Now Jack is finishing learning and writing the letter L and counting to twenty. He is so patient with himself. There he sits pushing his green circle glasses up the ladder of freckles connected to his nose. When the numbers begin to deepen and addition comes in, back goes his chair, and in comes the whales and the kicks followed by screams, and don’t forget the thuds. My heart beats, my face gets hot, my armpits drench. I pop over squatting by his side, grab the wooden blocks. How many is 3 triangles and four squares? The tears soften, the breath slows and he can touch it. It’s only a shift in how he learns. His hands move and sniffles soften.

Juney is customized in “5th” grade and where she is suited best is 2nd-grade math and 3rd grade for the rest of her subjects. Kids with learning disabilities struggle with everyday school and now it is the struggles and gains at home. Yet I am here to support her in any way I can. Sometimes it’s just me reading to her and talking her through in her own way.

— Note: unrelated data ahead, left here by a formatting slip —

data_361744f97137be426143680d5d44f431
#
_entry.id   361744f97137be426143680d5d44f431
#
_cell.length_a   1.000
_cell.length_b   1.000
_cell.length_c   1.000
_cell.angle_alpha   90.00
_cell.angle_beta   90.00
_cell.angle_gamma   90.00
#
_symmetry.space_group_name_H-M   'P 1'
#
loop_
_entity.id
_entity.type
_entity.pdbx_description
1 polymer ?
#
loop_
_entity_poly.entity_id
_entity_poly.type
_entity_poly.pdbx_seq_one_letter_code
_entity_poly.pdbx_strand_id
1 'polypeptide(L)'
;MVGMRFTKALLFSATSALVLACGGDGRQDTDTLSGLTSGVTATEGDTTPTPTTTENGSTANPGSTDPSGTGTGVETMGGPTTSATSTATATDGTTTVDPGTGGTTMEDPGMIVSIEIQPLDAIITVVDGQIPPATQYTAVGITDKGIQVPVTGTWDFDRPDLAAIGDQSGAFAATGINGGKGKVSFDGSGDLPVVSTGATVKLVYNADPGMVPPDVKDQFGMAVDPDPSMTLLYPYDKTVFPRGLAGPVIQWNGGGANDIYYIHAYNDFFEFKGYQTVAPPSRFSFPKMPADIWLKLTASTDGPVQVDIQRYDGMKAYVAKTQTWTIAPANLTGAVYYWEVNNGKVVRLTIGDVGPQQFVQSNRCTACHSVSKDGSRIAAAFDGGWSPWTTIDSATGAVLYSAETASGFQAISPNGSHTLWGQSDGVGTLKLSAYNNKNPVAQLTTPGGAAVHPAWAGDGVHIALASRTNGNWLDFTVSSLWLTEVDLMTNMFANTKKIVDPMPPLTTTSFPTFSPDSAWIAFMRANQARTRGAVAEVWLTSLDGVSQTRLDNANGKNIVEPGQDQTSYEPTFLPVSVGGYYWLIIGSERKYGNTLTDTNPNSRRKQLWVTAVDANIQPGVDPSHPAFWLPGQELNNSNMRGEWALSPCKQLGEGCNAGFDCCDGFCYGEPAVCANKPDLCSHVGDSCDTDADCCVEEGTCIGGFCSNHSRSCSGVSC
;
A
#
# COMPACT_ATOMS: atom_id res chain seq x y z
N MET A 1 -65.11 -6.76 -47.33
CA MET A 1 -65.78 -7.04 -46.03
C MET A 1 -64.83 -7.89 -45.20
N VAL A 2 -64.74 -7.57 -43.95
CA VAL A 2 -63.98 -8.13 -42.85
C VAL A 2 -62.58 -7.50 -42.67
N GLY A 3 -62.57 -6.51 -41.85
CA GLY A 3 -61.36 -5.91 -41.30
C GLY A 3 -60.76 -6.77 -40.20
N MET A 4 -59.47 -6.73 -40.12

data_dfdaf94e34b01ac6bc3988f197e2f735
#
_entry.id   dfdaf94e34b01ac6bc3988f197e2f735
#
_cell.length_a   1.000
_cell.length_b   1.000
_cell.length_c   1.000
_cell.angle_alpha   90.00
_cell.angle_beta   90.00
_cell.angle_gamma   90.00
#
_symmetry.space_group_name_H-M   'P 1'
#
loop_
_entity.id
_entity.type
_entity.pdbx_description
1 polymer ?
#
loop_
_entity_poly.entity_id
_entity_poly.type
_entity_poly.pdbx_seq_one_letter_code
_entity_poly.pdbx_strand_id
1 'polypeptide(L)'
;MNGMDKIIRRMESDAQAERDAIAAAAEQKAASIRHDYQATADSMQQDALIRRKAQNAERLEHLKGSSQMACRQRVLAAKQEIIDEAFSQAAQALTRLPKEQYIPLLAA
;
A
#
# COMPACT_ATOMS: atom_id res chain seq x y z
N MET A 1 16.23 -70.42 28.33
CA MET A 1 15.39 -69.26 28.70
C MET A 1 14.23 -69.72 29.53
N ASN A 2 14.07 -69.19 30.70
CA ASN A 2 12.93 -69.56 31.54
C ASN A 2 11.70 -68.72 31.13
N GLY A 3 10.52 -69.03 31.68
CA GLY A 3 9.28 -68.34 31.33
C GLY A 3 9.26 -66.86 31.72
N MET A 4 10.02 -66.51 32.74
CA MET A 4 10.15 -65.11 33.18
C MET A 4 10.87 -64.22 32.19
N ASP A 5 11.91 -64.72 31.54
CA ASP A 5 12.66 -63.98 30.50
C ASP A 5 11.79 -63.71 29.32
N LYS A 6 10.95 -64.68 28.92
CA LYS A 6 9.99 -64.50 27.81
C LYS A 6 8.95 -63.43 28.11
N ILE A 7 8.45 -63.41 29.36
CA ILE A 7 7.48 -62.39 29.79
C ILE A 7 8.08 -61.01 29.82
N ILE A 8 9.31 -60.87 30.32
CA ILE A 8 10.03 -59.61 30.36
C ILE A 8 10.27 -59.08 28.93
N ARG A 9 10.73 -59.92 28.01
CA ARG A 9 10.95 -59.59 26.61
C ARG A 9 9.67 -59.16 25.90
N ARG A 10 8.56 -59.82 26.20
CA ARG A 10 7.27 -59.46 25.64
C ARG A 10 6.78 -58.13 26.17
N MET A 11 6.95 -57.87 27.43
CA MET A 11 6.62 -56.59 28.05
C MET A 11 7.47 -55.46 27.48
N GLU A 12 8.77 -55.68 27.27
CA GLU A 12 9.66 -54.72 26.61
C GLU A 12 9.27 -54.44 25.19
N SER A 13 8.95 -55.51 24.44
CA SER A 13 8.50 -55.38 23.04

She’s like me, Juney keeps quiet when she doesn’t understand, which she does a lot. I have to give her mad props because this girl’s confidence is through the roof. We often sing Alecia Keys This Girl Is On Fire belting the ballad and feeling into the words. Slow and steady it doesn’t matter how long it takes or where she is in numbers. All I care about is if she is understanding at her own pace. This program does exactly that, and I am grateful.

Patiences Mama, Patiences

Yes, somedays I freak out, and my patience is lacking and then I explode and it is ugly. I have to take a break and escape to the bathroom or go outside with a cup of tea and breath. One of many things I am grateful for is my ability to notice myself. I can notice my emotions flaring up. I can even see my little Michelle in my children which is when I can fully step into what I am doing. Patience mama, patience mamas.